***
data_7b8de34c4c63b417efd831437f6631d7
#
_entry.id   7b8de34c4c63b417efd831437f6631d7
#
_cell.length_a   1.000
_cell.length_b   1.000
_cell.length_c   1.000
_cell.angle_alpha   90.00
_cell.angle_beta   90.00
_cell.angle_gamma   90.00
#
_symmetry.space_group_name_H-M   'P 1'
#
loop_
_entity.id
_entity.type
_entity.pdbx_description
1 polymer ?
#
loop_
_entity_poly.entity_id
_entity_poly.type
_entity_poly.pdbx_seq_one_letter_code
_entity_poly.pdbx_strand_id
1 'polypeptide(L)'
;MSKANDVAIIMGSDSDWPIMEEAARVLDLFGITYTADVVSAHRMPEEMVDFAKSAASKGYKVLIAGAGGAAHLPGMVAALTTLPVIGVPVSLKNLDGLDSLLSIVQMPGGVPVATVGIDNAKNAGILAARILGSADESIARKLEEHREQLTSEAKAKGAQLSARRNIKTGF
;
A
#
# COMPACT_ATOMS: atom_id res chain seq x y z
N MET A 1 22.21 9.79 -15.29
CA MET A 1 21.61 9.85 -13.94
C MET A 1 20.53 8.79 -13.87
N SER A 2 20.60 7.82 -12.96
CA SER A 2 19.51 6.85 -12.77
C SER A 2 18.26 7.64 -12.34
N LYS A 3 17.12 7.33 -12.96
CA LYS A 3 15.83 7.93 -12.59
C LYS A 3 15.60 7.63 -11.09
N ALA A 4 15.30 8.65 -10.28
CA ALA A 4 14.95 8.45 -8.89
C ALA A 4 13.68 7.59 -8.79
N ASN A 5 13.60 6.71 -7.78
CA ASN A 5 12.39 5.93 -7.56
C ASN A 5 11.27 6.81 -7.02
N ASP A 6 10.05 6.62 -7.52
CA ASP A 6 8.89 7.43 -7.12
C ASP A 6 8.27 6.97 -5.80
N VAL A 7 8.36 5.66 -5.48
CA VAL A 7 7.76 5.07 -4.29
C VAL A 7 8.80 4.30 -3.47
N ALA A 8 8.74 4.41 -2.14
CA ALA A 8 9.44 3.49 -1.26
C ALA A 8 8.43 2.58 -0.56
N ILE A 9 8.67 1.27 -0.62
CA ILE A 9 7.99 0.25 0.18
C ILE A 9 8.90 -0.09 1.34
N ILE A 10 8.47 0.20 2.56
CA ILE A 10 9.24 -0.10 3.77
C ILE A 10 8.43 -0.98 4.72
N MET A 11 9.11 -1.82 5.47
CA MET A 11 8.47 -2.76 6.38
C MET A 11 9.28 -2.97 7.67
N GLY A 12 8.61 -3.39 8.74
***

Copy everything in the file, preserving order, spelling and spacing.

data_7b8de34c4c63b417efd831437f6631d7
#
_entry.id   7b8de34c4c63b417efd831437f6631d7
#
_cell.length_a   1.000
_cell.length_b   1.000
_cell.length_c   1.000
_cell.angle_alpha   90.00
_cell.angle_beta   90.00
_cell.angle_gamma   90.00
#
_symmetry.space_group_name_H-M   'P 1'
#
loop_
_entity.id
_entity.type
_entity.pdbx_description
1 polymer ?
#
loop_
_entity_poly.entity_id
_entity_poly.type
_entity_poly.pdbx_seq_one_letter_code
_entity_poly.pdbx_strand_id
1 'polypeptide(L)'
;MSKANDVAIIMGSDSDWPIMEEAARVLDLFGITYTADVVSAHRMPEEMVDFAKSAASKGYKVLIAGAGGAAHLPGMVAALTTLPVIGVPVSLKNLDGLDSLLSIVQMPGGVPVATVGIDNAKNAGILAARILGSADESIARKLEEHREQLTSEAKAKGAQLSARRNIKTGF
;
A
#
# COMPACT_ATOMS: atom_id res chain seq x y z
N MET A 1 22.21 9.79 -15.29
CA MET A 1 21.61 9.85 -13.94
C MET A 1 20.53 8.79 -13.87
N SER A 2 20.60 7.82 -12.96
CA SER A 2 19.51 6.85 -12.77
C SER A 2 18.26 7.64 -12.34
N LYS A 3 17.12 7.33 -12.96
CA LYS A 3 15.83 7.93 -12.59
C LYS A 3 15.60 7.63 -11.09
N ALA A 4 15.30 8.65 -10.28
CA ALA A 4 14.95 8.45 -8.89
C ALA A 4 13.68 7.59 -8.79
N ASN A 5 13.60 6.71 -7.78
CA ASN A 5 12.39 5.93 -7.56
C ASN A 5 11.27 6.81 -7.02
N ASP A 6 10.05 6.62 -7.52
CA ASP A 6 8.89 7.43 -7.12
C ASP A 6 8.27 6.97 -5.80
N VAL A 7 8.36 5.66 -5.48
CA VAL A 7 7.76 5.07 -4.29
C VAL A 7 8.80 4.30 -3.47
N ALA A 8 8.74 4.41 -2.14
CA ALA A 8 9.44 3.49 -1.26
C ALA A 8 8.43 2.58 -0.56
N ILE A 9 8.67 1.27 -0.62
CA ILE A 9 7.99 0.25 0.18
C ILE A 9 8.90 -0.09 1.34
N ILE A 10 8.47 0.20 2.56
CA ILE A 10 9.24 -0.10 3.77
C ILE A 10 8.43 -0.98 4.72
N MET A 11 9.11 -1.82 5.47
CA MET A 11 8.47 -2.76 6.38
C MET A 11 9.28 -2.97 7.67
N GLY A 12 8.61 -3.39 8.74